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The Root Of My Passion & My Faith, And The Connection Between The Two.

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Sunday, February 7th, 2016
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‘Nothing is more common than unsuccessful people with talent’

In the wake of some unpleasant national situations, neglect and injustice being faced by helpless Nigerians in recent times, I can not avoid adding  my  voice to cast some weight behind the helpless, and  to advocate for their defense and the honour of their rights. Such has been my case over the years. Call me an activist or whatever, the truth remains that I have devoted myself to advocating against societal injustice and pleading in defense of the helpless. It may interest you to discover the roots of my passion, my faith and the connection between the two.

Early in life, I had wanted to be a nun. My father was then in the UK. I had even gone ahead to obtain the Registration Form. When my mother saw the form with me, she immediately called my father on the phone and they both decided that my academic pursuit was paramount before I could follow my  ambition. Later, my father threatened that if I insisted on being a nun, he was going to print my obituary. I was devastated as this was my life-long dream but my younger brother encouraged me. My father later returned and took me for A-Levels.

One day in 1982, I saw a poster for a meeting of Rethink Nigeria, an NGO at the School of Basic Studies, Kwara state College of Technology, lIorin. I attended the meeting, and made an observation regarding the omission of opening and closing prayers on the agenda, but I was shouted down and I left the meeting. It took the soothing words of one of the organizers and the promise that my concerns would be addressed before I attended the subsequent meeting.  I got to the meeting only to discover that opening and closing prayers were still left out of the agenda, to which I once again protested. This time, I was threatened to be thrown out of the meeting hall through the window. That was the last time I attended the meeting 1.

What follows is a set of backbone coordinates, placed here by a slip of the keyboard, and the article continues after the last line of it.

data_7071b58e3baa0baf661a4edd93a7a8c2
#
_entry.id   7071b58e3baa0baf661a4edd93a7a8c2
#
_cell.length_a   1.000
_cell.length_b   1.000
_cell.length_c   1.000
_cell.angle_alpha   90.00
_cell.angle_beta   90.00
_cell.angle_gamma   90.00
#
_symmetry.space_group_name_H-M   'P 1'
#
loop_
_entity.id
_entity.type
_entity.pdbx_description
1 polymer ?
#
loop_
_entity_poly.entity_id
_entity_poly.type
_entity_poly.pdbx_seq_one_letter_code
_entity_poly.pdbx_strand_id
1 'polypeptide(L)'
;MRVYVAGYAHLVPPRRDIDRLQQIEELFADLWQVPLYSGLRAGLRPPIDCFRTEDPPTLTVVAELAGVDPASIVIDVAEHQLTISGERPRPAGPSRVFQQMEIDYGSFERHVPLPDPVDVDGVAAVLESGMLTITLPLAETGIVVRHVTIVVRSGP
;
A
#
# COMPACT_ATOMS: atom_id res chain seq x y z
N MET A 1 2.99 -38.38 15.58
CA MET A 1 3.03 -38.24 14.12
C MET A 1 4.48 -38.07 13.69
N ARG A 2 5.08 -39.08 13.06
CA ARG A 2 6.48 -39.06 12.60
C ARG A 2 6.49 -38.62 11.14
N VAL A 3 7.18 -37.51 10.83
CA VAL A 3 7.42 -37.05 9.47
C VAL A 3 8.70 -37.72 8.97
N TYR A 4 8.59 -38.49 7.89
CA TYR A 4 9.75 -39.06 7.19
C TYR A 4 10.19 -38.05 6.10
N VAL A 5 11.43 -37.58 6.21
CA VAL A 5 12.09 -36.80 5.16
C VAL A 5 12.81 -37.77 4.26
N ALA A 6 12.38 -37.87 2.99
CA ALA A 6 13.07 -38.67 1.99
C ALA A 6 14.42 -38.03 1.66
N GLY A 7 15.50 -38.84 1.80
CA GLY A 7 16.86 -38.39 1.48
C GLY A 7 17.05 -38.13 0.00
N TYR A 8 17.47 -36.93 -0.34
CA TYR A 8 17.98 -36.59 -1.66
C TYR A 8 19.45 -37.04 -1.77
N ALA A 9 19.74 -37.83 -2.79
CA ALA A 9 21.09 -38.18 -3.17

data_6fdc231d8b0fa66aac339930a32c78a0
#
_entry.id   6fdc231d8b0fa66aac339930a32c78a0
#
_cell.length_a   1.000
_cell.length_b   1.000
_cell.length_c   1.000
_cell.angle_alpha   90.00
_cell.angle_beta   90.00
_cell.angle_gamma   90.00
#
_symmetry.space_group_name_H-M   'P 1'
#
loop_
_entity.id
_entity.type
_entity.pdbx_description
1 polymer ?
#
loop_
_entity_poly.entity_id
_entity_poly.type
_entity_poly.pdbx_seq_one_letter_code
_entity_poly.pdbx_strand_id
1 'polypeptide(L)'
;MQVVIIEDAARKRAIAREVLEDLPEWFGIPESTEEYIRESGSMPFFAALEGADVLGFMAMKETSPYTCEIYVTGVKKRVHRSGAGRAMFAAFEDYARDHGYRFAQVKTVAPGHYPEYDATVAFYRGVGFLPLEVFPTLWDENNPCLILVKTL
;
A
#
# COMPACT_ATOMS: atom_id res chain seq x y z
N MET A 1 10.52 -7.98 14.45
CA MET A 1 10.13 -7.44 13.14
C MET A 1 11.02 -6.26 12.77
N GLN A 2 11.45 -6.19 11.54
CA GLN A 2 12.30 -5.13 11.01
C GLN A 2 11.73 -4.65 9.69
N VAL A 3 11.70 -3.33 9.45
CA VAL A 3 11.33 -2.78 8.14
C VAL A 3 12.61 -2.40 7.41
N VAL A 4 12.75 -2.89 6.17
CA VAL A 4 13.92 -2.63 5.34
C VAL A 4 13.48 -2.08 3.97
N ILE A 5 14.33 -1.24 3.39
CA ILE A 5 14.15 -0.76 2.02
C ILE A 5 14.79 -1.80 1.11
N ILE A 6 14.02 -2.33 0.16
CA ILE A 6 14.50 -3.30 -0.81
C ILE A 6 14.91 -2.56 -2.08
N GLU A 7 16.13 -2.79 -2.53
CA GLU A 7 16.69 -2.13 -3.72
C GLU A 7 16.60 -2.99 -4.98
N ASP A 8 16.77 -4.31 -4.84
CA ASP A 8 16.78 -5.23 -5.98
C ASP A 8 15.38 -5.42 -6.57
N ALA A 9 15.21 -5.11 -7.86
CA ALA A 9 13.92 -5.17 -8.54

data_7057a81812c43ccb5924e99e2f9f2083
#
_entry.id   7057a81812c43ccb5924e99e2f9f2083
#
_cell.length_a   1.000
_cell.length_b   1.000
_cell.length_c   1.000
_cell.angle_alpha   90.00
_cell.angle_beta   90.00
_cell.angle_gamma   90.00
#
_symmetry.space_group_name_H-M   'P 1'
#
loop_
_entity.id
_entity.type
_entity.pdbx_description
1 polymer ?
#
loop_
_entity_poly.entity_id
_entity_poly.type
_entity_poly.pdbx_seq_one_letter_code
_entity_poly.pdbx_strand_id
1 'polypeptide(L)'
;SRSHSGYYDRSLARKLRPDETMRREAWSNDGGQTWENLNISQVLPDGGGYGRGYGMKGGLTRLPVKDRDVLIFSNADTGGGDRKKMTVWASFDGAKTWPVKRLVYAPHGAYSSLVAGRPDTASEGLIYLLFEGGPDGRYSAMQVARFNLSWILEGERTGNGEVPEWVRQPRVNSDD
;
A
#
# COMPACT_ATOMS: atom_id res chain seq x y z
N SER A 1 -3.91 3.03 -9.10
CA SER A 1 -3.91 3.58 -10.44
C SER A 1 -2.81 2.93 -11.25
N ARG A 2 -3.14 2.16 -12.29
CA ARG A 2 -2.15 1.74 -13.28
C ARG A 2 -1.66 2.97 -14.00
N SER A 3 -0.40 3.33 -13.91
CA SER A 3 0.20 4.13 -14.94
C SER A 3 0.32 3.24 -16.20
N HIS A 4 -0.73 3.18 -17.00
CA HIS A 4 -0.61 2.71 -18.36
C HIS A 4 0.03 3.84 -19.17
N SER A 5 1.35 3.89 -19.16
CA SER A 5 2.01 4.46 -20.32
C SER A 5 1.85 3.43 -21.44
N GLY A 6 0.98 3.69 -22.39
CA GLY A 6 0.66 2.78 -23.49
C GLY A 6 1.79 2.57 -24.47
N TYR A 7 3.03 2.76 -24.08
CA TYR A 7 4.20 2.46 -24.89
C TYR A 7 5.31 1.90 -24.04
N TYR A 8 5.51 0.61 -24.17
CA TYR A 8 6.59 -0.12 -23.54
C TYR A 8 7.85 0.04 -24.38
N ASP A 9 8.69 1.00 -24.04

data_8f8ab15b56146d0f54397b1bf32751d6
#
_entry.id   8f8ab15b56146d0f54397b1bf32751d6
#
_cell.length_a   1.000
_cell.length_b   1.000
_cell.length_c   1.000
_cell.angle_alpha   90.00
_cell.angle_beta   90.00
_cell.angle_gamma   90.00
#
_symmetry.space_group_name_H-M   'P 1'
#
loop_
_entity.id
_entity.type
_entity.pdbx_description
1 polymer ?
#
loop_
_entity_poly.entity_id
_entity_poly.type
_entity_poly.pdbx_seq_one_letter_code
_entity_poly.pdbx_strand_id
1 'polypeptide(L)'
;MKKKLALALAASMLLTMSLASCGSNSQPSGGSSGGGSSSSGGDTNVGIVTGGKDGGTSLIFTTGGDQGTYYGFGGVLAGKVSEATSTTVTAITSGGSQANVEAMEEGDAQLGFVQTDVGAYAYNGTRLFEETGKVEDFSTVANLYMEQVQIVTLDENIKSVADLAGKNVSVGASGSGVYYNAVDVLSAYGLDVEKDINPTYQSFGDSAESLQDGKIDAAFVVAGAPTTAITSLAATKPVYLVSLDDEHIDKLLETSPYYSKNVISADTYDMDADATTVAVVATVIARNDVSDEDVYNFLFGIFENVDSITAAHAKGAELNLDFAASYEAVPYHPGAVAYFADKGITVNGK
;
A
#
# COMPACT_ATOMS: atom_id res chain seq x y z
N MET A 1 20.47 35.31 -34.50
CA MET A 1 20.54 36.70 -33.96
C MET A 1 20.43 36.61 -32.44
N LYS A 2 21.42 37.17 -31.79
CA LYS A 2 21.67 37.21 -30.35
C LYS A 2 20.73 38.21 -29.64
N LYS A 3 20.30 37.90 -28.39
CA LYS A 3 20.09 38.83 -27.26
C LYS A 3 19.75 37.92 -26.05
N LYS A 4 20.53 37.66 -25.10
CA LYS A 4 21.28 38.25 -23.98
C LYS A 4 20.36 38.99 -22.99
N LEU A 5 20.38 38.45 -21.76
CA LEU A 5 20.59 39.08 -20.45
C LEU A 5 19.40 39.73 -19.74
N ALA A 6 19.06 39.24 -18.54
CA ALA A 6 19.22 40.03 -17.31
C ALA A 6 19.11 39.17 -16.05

While at the University of lIorin I still wanted to be a nun. One day, one of my lecturers asked me to see him in his office.  When I went, he told me that I scored the highest in his course in the test. The lecturer advised that I was a brilliant girl and wondered why I was interested in becoming a reverend sister. I replied him that I wanted to be married to Jesus Christ, but the lecturer asked me to look at-his book shelf which was filled with all kinds of books. He asked if I had heard or read about Reverend Martin Luther King, Nelson Mandela, and many others and my reply was  negative.  He gave me some books to read and followed me up on them. The lecturer prophetically told me that I was going to be married to the struggle. Even when I was growing up in primary and secondary schools, each time I saw any student being molested by any teacher or senior students, I always felt bad and most times intervened. My mother’s life style was also a huge influence. She was a disciplinarian. As such she taught us the necessity for hard work. Having once been the President of Anioma Women Association, different people brought cases for my mother to settle. I watched and listened to how she addressed issues and always stood up for the oppressed.